Lucic RNH Eberle
Maroon Letestu Kassian
Pouliot Desharnais Slepyshev
OILERS KEYS TO THE GAME
1) Dynamic Duo. The Oilers top line has not provided the offense it needs through the first 4 games. Leon Draisaitl has 0 points. Pat Maroon has 0 points. Connor McDavid only has 2 points through the first 4 games of the series. If you were told that would be the scoring line of the Oilers top unit after 4 games you might expect to be told Edmonton was swept. That things are tied right now is a small miracle. McLellan split Draisaitl and McDavid up part of the way through the 3rd game. With Tuesday’s disaster performance it was almost certain that he would go back to the well of McDavid and Draisaitl as a duo. And why not. Edmonton’s success has depended on these two connecting for so much of the season that if this club is going to go out then it ought to do so playing them together again.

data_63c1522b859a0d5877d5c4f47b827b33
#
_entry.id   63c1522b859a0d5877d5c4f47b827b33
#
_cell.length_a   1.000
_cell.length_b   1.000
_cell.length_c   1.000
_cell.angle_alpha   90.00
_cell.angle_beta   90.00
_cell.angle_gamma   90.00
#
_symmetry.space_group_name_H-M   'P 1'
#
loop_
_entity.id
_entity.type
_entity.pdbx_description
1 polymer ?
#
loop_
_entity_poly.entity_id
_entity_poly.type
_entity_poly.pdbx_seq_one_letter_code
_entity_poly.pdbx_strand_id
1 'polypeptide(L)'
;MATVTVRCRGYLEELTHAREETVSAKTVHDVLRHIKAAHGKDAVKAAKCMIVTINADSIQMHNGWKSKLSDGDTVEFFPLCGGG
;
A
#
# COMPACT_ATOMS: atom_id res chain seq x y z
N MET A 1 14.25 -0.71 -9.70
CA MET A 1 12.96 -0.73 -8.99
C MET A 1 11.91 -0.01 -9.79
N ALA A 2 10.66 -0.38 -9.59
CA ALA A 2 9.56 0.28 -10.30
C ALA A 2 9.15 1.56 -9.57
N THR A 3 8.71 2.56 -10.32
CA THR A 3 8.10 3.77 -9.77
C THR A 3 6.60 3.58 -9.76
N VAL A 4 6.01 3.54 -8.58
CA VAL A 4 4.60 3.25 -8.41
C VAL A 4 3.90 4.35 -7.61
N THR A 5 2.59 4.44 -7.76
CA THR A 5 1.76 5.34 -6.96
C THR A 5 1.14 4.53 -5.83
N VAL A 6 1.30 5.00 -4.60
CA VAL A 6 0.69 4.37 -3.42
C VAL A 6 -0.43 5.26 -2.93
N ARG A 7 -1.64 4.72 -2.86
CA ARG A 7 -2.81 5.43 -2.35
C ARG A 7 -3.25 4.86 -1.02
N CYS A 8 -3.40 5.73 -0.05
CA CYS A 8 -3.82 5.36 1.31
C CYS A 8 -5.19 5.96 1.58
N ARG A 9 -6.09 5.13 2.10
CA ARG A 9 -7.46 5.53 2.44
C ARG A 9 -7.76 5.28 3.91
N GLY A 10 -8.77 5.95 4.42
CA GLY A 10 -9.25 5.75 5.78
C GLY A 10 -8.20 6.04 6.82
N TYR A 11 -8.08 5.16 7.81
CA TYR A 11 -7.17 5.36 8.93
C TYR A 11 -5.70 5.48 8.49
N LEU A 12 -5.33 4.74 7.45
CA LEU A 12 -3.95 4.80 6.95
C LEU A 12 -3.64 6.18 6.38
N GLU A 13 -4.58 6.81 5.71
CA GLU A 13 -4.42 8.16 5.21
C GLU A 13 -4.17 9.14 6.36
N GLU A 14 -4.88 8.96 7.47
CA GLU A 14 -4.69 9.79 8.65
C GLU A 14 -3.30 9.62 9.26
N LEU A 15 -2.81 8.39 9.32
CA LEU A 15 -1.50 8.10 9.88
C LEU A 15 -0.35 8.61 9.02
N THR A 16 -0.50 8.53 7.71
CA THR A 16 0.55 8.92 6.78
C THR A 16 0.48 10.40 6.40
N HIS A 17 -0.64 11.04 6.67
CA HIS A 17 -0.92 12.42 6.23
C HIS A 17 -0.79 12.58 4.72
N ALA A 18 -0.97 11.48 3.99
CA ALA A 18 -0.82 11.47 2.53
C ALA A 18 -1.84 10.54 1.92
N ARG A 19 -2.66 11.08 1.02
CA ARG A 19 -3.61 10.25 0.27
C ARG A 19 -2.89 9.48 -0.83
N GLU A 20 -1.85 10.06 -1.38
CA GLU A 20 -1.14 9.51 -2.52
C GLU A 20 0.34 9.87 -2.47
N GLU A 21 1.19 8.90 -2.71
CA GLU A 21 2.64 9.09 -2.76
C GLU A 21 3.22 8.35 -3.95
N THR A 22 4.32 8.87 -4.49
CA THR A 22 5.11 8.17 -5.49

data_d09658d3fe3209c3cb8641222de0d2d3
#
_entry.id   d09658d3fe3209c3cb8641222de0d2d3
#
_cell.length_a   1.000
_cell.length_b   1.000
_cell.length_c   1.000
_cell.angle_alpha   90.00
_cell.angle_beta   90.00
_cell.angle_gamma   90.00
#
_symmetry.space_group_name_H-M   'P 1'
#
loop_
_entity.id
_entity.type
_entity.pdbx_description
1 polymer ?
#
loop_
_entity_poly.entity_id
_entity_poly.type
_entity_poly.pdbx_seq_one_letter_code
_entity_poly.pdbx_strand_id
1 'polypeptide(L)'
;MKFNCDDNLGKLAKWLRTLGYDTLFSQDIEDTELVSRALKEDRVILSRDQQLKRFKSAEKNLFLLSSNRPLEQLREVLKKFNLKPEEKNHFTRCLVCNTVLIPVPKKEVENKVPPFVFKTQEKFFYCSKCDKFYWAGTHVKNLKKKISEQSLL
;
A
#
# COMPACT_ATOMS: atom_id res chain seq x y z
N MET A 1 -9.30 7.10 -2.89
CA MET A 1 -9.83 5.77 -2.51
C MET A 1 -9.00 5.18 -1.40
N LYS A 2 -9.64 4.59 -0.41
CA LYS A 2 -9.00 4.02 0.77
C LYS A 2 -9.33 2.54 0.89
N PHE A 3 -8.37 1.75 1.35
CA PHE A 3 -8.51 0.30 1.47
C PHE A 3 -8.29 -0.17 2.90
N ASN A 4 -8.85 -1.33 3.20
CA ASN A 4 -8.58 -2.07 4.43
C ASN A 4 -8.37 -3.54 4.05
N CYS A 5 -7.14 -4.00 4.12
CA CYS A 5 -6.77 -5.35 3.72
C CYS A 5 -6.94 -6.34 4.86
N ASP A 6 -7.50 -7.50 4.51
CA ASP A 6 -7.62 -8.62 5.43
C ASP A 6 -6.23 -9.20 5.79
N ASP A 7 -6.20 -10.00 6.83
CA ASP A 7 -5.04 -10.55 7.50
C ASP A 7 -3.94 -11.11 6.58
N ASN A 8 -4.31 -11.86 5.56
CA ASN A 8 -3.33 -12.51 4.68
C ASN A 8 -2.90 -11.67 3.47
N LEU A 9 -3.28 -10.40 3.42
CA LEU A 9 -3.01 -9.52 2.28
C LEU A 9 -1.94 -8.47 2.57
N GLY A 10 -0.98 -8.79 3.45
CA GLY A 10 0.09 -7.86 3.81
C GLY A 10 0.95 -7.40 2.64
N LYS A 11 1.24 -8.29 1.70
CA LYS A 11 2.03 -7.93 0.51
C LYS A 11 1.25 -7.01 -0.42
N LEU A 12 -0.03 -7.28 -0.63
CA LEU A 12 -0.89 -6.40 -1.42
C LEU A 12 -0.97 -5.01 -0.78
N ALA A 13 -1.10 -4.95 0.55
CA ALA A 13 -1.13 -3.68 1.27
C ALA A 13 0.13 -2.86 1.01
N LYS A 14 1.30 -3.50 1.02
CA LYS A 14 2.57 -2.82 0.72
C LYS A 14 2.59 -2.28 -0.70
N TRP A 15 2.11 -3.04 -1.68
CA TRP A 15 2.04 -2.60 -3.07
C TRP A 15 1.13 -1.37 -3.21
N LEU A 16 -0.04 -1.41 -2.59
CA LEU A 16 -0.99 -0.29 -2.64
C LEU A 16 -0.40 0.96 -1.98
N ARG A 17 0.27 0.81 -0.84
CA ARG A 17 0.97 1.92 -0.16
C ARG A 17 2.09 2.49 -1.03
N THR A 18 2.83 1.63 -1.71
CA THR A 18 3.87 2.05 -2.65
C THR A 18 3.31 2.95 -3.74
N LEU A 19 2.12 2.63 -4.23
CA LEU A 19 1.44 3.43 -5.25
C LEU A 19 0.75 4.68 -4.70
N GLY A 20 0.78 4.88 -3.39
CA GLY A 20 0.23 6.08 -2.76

2) Caggiula and Maroon. The big change for the lines is that Caggiula was promoted to the top line and Maroon demoted to the 3rd. Watching this series you have to wonder how hurt Maroon is. He took a nasty spill into a goal post to end the year and didn’t play in one of the games against Vancouver. It wouldn’t shock me to find out after this season ends for the Oilers that he was playing with a banged up shoulder or cracked ribs. At any rate, he’s not moving around very well and Caggiula has legs going. He just needs to be able to connect on his shots and keep up with the play. 97 in orange will find him the puck. Be ready for it. Meanwhile, on the 3rd line, Kassian can be the physical presence for that line. It should suit him just fine holding down that role. Maroon wont have to keep up with linemates doing anything that requires high skill or precision. He can focus on just basic hockey.